What I’ve Learned From a Dog

To start…Cid is still very much alive.  There was some alarm back there a month ago about his condition, but he is quite with us, thank you.  That said:

Actually Cid “belongs” to the woman I live with because she adopted him from the Monmouth County Shelter, but after over the 7 years I’ve been here, he and I have sort of bonded.  Cid’s picture is in several places on this website, but anyone I love that much deserves as many pictures of him as I can find.  So have a gander…or a dog.
The beginning of Cid’s relationship with me and mine with him came through an act of near-violence.  What “near”?  I hit him with his own leash.

Marie had gone out of town to visit her son, who was in his freshman year in an upstate New York school.  It was me and the dog. I had an appointment an hour later, and I was of course so important that I just had to get Cid out immediately after I got home from work. So while he was laying on the bed I hooked him up to his leash. He was supposed to get the idea at once and obey on command.

Instead, he would not move.  Either he wanted “mommy,” the female human to whom he was and remains passionately loyal, and/or he simply was not in the mood to be pushed. Dogs, I learned, do not do things for you unless you set up the relationship beforehand. Cid, in a weird way, wanted to be seduced, and here I was grabbing at him.  On that day in 2004, Cid and I didn’t really have a relationship to build on. I just figured “He dog, me human,” so I tugged on the leash. His collar came off.  I tried slipping it back over his head.

Which is when he bit me.

Now, with a dog, there is bite and there is bite. “Bite” without italics means he did not break the skin: to borrow Suzanne Clothier’s language, he was purely communicating with me and telling me to back off, that he wasn’t about to be ordered around. But Cid is part Rottweiler and German Shepherd, not to mention some likely pit bull hiding in the genetic code. Which is to say his jaws are like a bench vise and when he bit me it hurt a lot.

That’s when I saw stars, grabbed his leash, and whacked him twice across the shoulders. Yes, his shoulders are the strongest and most well-muscled part of his body. It probably (I hope) did not hurt him a great deal. But it shocked him. He just stared at me.  He did not seem angry, just very “thrown.”

And then I did Dumb Thing No. 2. I stared him down. I met his glance and whispered very slowly and distinctly–thank God I did not yell–“Don’t you ever bite me again.”

And then it hit me: who just lost here?  Who won?  Nobody won but for certain I lost.  Maybe Cid did too, for all I knew. I renounced any self-control I had just so I could order around a dog. I let go of myself because a dog didn’t think I was as important as I thought I was important.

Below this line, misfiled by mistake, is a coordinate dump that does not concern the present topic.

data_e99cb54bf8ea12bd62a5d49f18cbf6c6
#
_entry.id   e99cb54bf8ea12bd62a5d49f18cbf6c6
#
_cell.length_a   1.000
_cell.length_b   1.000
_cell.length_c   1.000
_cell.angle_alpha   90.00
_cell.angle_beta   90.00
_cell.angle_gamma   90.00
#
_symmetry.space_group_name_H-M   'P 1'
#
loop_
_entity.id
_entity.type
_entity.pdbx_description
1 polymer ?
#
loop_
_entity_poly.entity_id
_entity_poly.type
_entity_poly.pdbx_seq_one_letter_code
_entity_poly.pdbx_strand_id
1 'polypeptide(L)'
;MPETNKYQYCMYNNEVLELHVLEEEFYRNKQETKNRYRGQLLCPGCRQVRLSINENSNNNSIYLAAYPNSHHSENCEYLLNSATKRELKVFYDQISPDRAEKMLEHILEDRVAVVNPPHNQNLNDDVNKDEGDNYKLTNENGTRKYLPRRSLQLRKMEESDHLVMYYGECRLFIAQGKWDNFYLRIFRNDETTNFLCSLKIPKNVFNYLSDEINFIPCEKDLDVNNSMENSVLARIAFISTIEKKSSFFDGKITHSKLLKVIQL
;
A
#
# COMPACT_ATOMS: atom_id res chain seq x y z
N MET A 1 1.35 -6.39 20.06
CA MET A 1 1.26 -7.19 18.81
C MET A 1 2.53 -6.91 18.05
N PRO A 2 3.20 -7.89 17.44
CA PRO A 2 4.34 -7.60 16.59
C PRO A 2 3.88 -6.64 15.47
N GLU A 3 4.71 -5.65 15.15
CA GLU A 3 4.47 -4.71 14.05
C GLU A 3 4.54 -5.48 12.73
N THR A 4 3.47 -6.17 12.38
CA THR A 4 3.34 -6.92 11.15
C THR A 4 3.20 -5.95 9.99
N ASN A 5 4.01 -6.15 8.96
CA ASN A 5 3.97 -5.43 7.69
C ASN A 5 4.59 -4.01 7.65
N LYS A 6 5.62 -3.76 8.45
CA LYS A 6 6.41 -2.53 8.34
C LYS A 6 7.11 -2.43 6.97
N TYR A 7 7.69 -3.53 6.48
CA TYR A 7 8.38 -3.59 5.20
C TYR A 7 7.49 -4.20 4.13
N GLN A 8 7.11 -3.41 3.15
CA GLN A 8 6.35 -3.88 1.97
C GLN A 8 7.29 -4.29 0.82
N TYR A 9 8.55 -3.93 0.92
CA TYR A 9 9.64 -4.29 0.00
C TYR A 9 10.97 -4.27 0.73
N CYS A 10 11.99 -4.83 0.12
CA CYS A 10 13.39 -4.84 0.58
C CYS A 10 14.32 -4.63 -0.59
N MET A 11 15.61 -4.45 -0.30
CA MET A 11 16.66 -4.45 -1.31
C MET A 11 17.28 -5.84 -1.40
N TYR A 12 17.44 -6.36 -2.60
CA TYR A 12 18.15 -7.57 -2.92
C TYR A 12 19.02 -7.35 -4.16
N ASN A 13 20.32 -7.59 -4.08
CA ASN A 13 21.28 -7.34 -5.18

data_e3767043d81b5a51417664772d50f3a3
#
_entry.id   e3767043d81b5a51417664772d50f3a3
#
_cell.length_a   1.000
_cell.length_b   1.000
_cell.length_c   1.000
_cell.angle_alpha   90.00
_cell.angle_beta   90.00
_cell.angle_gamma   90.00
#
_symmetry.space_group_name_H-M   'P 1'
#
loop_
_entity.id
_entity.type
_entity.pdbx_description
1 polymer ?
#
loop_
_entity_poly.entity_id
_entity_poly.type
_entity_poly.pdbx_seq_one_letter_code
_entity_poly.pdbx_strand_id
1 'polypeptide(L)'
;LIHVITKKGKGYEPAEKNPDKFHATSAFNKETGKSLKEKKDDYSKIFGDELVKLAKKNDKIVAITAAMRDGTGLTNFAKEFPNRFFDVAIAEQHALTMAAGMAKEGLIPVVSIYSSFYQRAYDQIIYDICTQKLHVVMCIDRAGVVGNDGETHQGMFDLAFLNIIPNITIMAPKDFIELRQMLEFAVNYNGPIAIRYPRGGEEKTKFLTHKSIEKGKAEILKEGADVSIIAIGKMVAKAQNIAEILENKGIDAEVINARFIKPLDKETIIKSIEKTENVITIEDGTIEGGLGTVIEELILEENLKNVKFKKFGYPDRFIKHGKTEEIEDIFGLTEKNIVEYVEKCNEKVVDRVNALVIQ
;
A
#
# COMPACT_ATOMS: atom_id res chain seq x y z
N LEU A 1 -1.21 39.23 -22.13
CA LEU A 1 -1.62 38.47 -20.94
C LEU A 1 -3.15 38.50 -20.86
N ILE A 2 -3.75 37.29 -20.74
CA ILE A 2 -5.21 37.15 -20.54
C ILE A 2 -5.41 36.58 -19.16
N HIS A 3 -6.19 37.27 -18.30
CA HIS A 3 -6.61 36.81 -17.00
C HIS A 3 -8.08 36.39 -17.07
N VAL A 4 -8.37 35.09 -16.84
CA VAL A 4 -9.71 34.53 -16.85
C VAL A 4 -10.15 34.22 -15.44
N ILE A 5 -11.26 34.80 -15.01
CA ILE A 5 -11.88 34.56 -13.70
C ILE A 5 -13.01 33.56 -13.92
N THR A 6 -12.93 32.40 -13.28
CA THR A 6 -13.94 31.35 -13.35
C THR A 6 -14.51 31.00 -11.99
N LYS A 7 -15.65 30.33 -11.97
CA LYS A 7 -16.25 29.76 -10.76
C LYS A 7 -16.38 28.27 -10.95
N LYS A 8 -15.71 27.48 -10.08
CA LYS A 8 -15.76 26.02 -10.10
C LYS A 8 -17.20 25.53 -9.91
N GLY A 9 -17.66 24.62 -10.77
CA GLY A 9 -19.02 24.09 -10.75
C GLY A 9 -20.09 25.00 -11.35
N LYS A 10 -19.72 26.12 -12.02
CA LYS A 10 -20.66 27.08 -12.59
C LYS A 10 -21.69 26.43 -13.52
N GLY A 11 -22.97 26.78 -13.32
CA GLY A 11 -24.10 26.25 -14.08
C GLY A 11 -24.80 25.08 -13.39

You better believe I was upset, not at Cid but at myself. So I did what could have been Dumb Thing No. 3. 

I knelt down and put my arms around Cid’s neck. “I’m sorry, Cid” I said softly. “I love you.” I was and I did and I do. And the big guy seemed okay with that. He has a very large vocabulary of words he understands and “I love you” is something he knows because he’s heard it before.

Now, here is the part to remember: this could have been Dumb Thing No. 3 because I was putting myself at throat level. Instead, there was a miracle. Cid could have torn my throat out but he chose to forgive me and let us get on with our lives. And for that alone I am forever grateful to him.

Then, after a decent interval, we went for a walk. 

I am still not his Number One human–Marie always will be–but Cid and I get along very nicely now.  I recently spent five days as the resident pet-sitter for him and the cats while Marie was on a trip, and everyone did fine.

Cid has taught me not only about forgiveness but also about living in the moment, being present to the present. One weekend summer morning, really early, I had him out for his morning clean-out. He pranced along the street and sniffed where every dog in town had been. He sniffed human scents. He grazed on some grass. I could sense his voice through his body language: “There is no yesterday.  I don’t know what will happen tomorrow. I’m here now, I’m taking a walk with you, you lucky human, I’m sniffing dog piss, and life rocks!”

Did you ever wonder why Dog in English is God spelled backwards?  Cid is way close to the Being who made all of us and remakes us each day to come closer to his image and to what is best in ourselves.  Cid’s just a bit more advanced that a lot of us biped types.

He’s one of the loveliest creatures ever to grace my life.


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